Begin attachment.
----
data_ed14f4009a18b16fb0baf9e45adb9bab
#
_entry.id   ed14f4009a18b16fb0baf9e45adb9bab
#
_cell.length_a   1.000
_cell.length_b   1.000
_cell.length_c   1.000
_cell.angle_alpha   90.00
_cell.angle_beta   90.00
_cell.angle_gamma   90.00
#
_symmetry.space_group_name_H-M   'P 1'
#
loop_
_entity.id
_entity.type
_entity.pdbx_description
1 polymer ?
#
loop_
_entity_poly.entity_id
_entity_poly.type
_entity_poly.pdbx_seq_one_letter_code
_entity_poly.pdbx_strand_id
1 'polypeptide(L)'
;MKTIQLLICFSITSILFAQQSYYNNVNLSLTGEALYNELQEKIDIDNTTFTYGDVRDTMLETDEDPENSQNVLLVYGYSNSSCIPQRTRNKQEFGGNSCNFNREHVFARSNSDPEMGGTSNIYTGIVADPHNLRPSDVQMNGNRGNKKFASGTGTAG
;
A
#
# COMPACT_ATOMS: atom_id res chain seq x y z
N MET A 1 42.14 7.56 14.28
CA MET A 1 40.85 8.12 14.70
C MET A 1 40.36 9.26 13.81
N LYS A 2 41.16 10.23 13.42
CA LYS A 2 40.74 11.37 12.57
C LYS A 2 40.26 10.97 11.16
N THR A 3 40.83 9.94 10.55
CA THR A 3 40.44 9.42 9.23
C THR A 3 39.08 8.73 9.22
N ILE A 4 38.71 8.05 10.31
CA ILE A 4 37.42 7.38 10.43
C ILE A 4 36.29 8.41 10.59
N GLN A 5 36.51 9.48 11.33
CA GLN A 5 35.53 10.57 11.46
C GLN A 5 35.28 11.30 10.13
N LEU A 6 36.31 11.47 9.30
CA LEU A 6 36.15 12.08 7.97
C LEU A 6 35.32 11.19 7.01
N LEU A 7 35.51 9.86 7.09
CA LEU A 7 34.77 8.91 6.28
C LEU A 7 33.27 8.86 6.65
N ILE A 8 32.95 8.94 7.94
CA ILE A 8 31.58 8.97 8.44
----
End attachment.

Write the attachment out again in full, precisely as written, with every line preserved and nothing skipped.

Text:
data_ed14f4009a18b16fb0baf9e45adb9bab
#
_entry.id   ed14f4009a18b16fb0baf9e45adb9bab
#
_cell.length_a   1.000
_cell.length_b   1.000
_cell.length_c   1.000
_cell.angle_alpha   90.00
_cell.angle_beta   90.00
_cell.angle_gamma   90.00
#
_symmetry.space_group_name_H-M   'P 1'
#
loop_
_entity.id
_entity.type
_entity.pdbx_description
1 polymer ?
#
loop_
_entity_poly.entity_id
_entity_poly.type
_entity_poly.pdbx_seq_one_letter_code
_entity_poly.pdbx_strand_id
1 'polypeptide(L)'
;MKTIQLLICFSITSILFAQQSYYNNVNLSLTGEALYNELQEKIDIDNTTFTYGDVRDTMLETDEDPENSQNVLLVYGYSNSSCIPQRTRNKQEFGGNSCNFNREHVFARSNSDPEMGGTSNIYTGIVADPHNLRPSDVQMNGNRGNKKFASGTGTAG
;
A
#
# COMPACT_ATOMS: atom_id res chain seq x y z
N MET A 1 42.14 7.56 14.28
CA MET A 1 40.85 8.12 14.70
C MET A 1 40.36 9.26 13.81
N LYS A 2 41.16 10.23 13.42
CA LYS A 2 40.74 11.37 12.57
C LYS A 2 40.26 10.97 11.16
N THR A 3 40.83 9.94 10.55
CA THR A 3 40.44 9.42 9.23
C THR A 3 39.08 8.73 9.22
N ILE A 4 38.71 8.05 10.31
CA ILE A 4 37.42 7.38 10.43
C ILE A 4 36.29 8.41 10.59
N GLN A 5 36.51 9.48 11.33
CA GLN A 5 35.53 10.57 11.46
C GLN A 5 35.28 11.30 10.13
N LEU A 6 36.31 11.47 9.30
CA LEU A 6 36.15 12.08 7.97
C LEU A 6 35.32 11.19 7.01
N LEU A 7 35.51 9.86 7.09
CA LEU A 7 34.77 8.91 6.28
C LEU A 7 33.27 8.86 6.65
N ILE A 8 32.95 8.94 7.94
CA ILE A 8 31.58 8.97 8.44